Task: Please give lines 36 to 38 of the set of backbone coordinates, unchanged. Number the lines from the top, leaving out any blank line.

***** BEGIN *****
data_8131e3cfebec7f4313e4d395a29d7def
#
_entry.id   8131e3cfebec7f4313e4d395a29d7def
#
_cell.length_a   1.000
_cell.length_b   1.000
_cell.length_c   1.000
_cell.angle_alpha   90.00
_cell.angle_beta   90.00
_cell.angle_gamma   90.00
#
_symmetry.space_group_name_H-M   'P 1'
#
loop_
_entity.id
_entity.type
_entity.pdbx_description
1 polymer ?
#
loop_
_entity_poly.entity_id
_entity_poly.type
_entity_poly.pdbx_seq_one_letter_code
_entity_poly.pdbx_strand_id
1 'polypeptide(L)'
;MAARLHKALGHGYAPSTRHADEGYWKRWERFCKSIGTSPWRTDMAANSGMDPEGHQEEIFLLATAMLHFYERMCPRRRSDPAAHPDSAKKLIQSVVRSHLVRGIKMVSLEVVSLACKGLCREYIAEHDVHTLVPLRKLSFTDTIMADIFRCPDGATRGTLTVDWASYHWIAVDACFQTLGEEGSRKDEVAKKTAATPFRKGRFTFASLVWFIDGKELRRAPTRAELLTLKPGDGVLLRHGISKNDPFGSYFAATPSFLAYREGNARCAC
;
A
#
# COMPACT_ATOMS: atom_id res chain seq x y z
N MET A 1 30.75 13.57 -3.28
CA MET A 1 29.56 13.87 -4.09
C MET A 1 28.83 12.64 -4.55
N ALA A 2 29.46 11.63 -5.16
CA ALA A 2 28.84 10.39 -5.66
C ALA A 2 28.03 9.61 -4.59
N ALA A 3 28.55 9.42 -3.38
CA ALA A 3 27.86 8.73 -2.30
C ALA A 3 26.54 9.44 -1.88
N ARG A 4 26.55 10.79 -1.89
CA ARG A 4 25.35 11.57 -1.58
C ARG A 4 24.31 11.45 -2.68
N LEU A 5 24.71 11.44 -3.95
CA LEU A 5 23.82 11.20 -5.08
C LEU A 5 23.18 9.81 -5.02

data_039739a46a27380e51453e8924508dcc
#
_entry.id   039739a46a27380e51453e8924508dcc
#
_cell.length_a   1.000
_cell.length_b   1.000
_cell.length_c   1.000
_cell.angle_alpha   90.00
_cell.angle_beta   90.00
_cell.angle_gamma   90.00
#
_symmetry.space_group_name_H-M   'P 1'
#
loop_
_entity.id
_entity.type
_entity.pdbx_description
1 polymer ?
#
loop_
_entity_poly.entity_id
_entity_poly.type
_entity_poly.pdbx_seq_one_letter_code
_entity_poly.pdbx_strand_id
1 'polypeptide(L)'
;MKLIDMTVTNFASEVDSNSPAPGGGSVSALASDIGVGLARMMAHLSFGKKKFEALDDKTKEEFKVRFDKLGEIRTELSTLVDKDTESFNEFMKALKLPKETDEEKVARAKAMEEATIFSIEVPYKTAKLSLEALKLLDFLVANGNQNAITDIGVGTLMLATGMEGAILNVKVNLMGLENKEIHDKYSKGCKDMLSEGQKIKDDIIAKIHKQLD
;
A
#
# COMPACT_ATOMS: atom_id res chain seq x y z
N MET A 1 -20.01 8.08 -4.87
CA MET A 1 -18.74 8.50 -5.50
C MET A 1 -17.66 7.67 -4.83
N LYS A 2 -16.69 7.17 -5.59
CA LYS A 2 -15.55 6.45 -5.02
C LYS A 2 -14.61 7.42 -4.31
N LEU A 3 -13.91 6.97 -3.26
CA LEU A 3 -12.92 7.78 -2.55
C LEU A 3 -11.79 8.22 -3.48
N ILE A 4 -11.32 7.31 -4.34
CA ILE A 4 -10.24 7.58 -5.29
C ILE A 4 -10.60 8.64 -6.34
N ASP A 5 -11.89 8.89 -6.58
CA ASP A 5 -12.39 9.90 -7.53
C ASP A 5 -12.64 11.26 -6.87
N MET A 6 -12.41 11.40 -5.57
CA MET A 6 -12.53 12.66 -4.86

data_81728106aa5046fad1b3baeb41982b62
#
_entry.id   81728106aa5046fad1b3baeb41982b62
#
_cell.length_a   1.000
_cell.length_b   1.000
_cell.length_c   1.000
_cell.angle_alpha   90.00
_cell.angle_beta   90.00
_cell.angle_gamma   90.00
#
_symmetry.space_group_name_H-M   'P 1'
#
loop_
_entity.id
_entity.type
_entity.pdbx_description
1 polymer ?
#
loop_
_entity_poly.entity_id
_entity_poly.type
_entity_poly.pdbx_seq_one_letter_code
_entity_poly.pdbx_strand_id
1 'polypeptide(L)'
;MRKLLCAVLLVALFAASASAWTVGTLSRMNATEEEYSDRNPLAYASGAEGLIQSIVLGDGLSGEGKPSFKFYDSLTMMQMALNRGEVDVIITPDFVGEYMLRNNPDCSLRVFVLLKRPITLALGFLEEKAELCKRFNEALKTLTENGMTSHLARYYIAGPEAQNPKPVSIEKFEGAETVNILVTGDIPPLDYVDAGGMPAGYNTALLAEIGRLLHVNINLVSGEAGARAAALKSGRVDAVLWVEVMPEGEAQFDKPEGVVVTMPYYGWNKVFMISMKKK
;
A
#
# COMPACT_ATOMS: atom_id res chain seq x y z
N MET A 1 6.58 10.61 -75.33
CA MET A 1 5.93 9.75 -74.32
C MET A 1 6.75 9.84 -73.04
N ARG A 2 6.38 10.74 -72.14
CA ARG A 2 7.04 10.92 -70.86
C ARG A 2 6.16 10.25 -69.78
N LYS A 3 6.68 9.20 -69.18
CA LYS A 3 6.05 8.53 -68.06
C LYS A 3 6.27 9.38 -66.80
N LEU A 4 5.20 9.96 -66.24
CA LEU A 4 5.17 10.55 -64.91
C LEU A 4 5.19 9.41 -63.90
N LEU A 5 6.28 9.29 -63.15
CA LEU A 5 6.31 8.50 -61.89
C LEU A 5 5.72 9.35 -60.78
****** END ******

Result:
C ALA A 2 28.03 9.61 -4.59
N ALA A 3 28.55 9.42 -3.38
CA ALA A 3 27.86 8.73 -2.30